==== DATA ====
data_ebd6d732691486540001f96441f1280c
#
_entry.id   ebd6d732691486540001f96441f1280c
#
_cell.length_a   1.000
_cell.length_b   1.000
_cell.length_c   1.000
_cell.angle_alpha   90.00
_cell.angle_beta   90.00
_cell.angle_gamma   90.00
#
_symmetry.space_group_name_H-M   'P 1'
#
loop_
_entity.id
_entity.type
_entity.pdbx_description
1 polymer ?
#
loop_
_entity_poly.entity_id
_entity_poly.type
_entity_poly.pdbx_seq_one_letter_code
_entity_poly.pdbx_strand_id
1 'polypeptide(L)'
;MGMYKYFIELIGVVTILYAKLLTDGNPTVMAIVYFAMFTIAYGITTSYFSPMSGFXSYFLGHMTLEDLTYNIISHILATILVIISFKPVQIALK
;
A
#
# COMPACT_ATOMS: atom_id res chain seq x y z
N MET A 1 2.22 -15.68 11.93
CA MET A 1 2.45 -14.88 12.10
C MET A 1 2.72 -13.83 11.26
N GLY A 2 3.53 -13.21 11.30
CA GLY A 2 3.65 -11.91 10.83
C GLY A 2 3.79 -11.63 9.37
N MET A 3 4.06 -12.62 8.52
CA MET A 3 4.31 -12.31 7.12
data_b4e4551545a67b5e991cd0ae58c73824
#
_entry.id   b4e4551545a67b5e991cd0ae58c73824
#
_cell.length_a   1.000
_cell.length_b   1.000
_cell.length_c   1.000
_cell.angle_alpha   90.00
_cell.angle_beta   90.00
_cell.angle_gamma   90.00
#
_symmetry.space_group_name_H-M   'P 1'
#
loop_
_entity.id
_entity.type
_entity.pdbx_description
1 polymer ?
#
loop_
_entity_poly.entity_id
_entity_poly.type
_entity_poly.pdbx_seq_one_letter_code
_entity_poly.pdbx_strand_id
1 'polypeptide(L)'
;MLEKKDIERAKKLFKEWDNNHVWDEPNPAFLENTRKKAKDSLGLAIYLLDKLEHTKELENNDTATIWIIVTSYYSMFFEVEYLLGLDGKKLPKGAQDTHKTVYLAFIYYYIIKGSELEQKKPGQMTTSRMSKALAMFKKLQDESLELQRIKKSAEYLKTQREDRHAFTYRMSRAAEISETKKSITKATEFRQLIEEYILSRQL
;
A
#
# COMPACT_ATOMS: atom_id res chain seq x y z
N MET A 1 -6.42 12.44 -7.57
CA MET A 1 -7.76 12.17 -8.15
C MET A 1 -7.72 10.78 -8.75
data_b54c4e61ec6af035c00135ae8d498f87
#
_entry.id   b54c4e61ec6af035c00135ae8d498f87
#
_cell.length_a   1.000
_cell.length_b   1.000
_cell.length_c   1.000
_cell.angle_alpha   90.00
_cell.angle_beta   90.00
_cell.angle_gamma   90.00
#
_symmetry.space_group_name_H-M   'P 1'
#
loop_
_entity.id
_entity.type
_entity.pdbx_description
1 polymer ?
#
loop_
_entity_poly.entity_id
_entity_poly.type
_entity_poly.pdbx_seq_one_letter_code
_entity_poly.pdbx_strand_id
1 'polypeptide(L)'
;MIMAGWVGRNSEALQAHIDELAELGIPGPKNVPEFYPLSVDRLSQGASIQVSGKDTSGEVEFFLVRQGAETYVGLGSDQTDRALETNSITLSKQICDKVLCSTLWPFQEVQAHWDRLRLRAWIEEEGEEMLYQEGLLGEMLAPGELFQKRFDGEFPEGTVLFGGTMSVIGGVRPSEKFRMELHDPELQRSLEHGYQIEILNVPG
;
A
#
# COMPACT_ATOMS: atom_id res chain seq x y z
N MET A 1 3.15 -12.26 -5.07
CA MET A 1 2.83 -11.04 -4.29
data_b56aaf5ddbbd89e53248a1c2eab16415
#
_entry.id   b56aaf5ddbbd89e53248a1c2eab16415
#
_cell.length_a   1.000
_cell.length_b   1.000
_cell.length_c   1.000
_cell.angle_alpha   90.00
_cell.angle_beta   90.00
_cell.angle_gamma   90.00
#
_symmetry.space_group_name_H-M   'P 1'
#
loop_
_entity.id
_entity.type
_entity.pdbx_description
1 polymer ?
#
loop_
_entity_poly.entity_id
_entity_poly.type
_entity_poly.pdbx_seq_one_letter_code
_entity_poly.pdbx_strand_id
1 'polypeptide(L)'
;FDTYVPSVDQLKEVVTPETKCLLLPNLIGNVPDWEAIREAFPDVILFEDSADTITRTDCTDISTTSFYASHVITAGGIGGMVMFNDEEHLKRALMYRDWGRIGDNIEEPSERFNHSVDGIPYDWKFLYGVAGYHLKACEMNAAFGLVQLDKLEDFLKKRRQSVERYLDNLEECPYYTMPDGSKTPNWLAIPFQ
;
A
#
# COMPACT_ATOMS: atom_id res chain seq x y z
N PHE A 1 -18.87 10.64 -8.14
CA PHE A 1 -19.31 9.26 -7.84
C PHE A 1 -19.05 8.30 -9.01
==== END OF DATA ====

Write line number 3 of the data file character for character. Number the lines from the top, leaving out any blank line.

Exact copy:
_entry.id   ebd6d732691486540001f96441f1280c